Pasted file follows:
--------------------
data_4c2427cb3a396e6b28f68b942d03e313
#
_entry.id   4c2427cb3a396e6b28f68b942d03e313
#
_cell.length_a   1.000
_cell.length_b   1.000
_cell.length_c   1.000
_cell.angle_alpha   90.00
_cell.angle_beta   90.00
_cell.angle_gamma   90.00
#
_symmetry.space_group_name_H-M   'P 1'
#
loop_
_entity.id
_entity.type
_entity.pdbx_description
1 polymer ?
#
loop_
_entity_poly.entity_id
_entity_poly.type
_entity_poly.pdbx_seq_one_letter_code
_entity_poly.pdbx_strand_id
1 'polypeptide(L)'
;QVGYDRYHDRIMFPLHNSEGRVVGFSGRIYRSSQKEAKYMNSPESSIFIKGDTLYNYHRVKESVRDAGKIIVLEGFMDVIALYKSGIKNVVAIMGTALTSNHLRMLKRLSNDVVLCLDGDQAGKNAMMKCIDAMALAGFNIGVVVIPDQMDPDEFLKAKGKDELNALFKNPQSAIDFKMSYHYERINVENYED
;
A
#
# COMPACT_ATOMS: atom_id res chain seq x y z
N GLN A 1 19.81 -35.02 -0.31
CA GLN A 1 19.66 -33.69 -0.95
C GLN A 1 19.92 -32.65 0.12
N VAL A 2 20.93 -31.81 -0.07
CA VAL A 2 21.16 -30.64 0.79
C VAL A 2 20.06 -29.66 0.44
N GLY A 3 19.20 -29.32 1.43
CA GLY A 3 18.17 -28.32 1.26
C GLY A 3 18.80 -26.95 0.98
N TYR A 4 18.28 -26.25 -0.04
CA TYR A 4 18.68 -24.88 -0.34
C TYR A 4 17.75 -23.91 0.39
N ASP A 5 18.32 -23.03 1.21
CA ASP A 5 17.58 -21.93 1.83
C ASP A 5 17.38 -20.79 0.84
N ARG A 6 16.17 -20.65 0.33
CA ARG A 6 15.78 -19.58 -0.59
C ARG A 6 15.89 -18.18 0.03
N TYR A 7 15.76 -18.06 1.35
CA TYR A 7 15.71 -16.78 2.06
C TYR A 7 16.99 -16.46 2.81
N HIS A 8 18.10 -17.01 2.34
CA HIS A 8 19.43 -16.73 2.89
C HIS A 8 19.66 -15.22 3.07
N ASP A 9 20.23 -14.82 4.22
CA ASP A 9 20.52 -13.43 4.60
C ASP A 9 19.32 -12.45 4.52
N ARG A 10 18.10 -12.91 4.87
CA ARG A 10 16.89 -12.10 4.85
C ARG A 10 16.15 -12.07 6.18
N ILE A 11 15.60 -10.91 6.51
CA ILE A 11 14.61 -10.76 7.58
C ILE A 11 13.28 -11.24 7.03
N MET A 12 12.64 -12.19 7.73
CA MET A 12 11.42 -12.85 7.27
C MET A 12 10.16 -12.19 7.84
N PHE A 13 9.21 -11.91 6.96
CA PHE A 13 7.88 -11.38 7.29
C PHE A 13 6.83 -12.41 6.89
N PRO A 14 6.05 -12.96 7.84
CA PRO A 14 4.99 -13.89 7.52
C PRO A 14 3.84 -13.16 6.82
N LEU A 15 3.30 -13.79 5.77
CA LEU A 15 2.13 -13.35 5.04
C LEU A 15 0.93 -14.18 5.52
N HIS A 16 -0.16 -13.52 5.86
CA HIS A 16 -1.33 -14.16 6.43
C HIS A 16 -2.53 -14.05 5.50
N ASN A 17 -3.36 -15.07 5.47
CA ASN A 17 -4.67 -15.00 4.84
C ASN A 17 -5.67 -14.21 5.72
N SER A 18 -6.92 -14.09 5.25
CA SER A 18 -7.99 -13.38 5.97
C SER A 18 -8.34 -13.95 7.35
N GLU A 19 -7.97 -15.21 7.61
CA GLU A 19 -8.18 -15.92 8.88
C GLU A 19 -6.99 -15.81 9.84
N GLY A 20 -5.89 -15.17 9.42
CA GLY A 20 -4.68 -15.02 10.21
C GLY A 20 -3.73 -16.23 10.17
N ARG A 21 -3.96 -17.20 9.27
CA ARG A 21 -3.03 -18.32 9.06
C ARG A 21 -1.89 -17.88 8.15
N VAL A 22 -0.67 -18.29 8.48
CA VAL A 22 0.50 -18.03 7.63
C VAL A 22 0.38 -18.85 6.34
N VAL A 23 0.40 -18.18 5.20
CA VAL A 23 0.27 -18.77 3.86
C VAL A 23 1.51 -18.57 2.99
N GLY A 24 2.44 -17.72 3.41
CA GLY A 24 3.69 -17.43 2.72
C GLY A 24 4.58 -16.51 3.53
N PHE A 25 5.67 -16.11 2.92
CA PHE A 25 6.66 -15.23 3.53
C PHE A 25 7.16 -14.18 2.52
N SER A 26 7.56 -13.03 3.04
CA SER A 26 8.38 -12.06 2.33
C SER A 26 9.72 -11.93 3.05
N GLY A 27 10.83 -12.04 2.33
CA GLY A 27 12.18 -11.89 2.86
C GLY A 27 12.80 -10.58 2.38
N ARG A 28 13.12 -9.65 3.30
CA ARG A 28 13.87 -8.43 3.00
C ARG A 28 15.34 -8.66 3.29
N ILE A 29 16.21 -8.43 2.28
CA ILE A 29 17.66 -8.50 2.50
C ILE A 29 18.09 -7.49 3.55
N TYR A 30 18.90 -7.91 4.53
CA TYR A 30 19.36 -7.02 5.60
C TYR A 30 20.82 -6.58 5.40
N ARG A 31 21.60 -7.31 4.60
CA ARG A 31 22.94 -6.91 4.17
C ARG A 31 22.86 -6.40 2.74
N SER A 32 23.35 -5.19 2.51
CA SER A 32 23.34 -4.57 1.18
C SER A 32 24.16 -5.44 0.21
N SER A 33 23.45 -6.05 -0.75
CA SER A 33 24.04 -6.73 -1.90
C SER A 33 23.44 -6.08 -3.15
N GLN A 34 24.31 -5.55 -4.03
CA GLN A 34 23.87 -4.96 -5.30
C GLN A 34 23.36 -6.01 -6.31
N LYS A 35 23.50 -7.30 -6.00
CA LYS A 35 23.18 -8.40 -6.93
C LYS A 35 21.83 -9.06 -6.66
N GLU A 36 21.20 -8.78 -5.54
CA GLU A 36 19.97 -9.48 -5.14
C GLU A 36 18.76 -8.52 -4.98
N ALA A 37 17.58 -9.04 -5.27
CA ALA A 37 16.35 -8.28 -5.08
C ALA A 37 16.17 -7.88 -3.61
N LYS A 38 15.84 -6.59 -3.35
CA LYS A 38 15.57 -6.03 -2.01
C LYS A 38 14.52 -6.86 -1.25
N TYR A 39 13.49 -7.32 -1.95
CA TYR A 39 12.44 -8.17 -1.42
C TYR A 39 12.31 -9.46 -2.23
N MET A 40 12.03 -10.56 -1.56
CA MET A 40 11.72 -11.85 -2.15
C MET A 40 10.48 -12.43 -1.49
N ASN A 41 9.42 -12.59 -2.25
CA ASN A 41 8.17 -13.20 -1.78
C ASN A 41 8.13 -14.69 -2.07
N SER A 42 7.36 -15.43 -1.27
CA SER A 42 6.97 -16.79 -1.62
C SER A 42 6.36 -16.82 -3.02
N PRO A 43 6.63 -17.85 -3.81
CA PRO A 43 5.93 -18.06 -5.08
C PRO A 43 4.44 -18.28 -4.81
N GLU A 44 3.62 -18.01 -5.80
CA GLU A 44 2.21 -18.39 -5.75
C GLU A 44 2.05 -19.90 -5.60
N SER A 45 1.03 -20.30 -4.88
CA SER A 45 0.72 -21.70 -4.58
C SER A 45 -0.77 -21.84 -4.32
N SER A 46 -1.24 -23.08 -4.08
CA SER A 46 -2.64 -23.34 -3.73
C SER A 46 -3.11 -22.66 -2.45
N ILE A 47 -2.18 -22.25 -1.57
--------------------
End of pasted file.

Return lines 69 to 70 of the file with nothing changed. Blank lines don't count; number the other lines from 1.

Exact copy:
C PHE A 13 6.83 -12.41 6.89
N PRO A 14 6.05 -12.96 7.84